Walking around Las Catalinas, you spot quite a few fountains, each adding a unique character to the beach town. However, these sculpted fountains are more than decorative, and each brings their own history and purpose to the design and urbanism of Las Catalinas.
Dating back more than 2000 years, the most basic purposes of fountains was to provide water as a public resource because it was not yet widely available in private homes. As a result, these early fountains were simple and functional. People would go to the town well or fountain for their water daily. Over time, fountains evolved to celebrate the water, with elaborate fountains showing civic pride or wealth.
Their first uses in private homes began as advancements were made in plumbing technology. It was in these private homes that fountains began to be used for both form and function. Providing evaporative cooling in addition to beauty. This can be seen in stair hall in Carlota where airflow over the fountain cools the entire space.
In present day Las Catalinas, these fountains are a way to bring the ocean into town. The spaces in town that don’t have a direct view of the sea will always have a fountain. This serves as a refreshing spot in the public realm, making these spaces both more beautiful and more pleasant. They are an important centerpiece of the principles of Urbanism in Las Catalinas that we strive for.
One of our first fountains in town. The shape/geometry is an arabesque representation of a flower. A common shape in architecture and fountains. The octagonal base transitions to the square fountain obelisk through this transitional shape which bridges the 8-sided figure with the 4-sided figure. A fun fountain for little kids to splash around in.
In addition to its beauty, the practical purpose of this fountain was initially to provide relief for storm water in high rains. The Cuban tile floor is a classic, elegant pattern. It’s really the focal point the plaza. The height of the center obelisk acts as a navigation marker for all who lead and pass through this plaza. It’s wonderful to walk through on a hot day and just get your feet wet. We’ve also hosted live music in the fountain, playing for cocktail parties or other gatherings.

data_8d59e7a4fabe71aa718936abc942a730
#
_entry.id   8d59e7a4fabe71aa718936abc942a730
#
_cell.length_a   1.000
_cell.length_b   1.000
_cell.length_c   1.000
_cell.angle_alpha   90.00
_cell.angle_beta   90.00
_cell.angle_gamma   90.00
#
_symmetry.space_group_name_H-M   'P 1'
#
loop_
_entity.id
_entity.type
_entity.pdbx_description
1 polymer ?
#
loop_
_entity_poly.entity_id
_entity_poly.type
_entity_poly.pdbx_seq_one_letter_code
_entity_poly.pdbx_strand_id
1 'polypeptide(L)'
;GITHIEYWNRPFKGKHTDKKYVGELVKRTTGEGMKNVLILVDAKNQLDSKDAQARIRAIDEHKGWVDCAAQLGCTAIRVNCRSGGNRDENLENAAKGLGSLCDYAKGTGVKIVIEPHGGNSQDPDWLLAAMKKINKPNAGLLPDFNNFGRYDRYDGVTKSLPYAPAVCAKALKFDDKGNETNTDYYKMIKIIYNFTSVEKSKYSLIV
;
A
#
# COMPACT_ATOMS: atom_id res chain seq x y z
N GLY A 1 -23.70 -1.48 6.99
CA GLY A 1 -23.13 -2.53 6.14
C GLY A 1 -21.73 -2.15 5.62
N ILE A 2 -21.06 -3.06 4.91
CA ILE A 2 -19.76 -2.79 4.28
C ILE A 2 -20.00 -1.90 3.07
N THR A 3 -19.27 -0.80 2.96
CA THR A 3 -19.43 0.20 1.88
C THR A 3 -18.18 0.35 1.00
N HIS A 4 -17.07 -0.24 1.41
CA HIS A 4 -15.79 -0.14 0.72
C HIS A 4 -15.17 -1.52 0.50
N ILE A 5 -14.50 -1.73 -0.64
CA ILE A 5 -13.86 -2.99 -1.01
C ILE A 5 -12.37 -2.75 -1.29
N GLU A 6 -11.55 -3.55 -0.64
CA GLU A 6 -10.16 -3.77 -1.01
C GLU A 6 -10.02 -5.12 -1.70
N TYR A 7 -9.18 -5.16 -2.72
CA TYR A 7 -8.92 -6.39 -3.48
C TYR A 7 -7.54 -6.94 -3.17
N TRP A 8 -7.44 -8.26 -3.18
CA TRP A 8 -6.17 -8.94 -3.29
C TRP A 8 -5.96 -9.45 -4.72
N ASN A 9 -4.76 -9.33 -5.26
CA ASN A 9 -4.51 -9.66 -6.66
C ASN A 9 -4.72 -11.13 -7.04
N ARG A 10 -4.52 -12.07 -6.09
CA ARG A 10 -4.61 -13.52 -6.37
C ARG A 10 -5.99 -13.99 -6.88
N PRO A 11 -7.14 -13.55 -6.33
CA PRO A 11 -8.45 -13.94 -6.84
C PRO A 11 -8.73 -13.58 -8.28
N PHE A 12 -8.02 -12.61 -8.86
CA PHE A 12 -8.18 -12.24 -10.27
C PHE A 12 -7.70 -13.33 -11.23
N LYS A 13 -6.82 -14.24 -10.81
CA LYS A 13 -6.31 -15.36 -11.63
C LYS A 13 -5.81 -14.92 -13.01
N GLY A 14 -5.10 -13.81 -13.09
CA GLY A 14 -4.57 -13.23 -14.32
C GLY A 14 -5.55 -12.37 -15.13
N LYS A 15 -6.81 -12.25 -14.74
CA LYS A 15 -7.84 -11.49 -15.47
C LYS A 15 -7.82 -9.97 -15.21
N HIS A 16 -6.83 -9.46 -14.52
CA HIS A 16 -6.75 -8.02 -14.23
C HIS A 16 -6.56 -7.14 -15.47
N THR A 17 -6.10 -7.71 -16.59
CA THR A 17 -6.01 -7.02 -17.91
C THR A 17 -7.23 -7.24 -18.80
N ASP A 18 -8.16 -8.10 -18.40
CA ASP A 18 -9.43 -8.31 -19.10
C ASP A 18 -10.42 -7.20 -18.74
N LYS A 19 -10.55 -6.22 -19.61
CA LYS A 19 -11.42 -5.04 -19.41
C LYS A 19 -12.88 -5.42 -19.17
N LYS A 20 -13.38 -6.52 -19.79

The depth of the water of this fountain gives a pleasant, deep sound to the water. Because of this, the fountain adds a great background to the plaza and homes around it. The edge is at sitting height, so it’s a comfortable spot for a break.
The fountain feature wall is Coralina stone. This fountain serves as the visual terminus of the water channel that comes down the steps from Plaza Lucia. The base of this is also perfect seating height. The lanterns to either side were custom made for the home. It was designed by former town architect Ryan Nelson.
Inspired by el Alhambra in Andalucia, Spain, the namesake of this plaza. The Cuban tiles in the fountain are a gorgeous blue and white. The blue was inspired by the colors of Andalucia and Casa Indigo. AS a result, the fountain serves a practical purpose of managing surface water from rains, and is a favorite for anyone who enjoys splashing around. Designed by Ryan Nelson.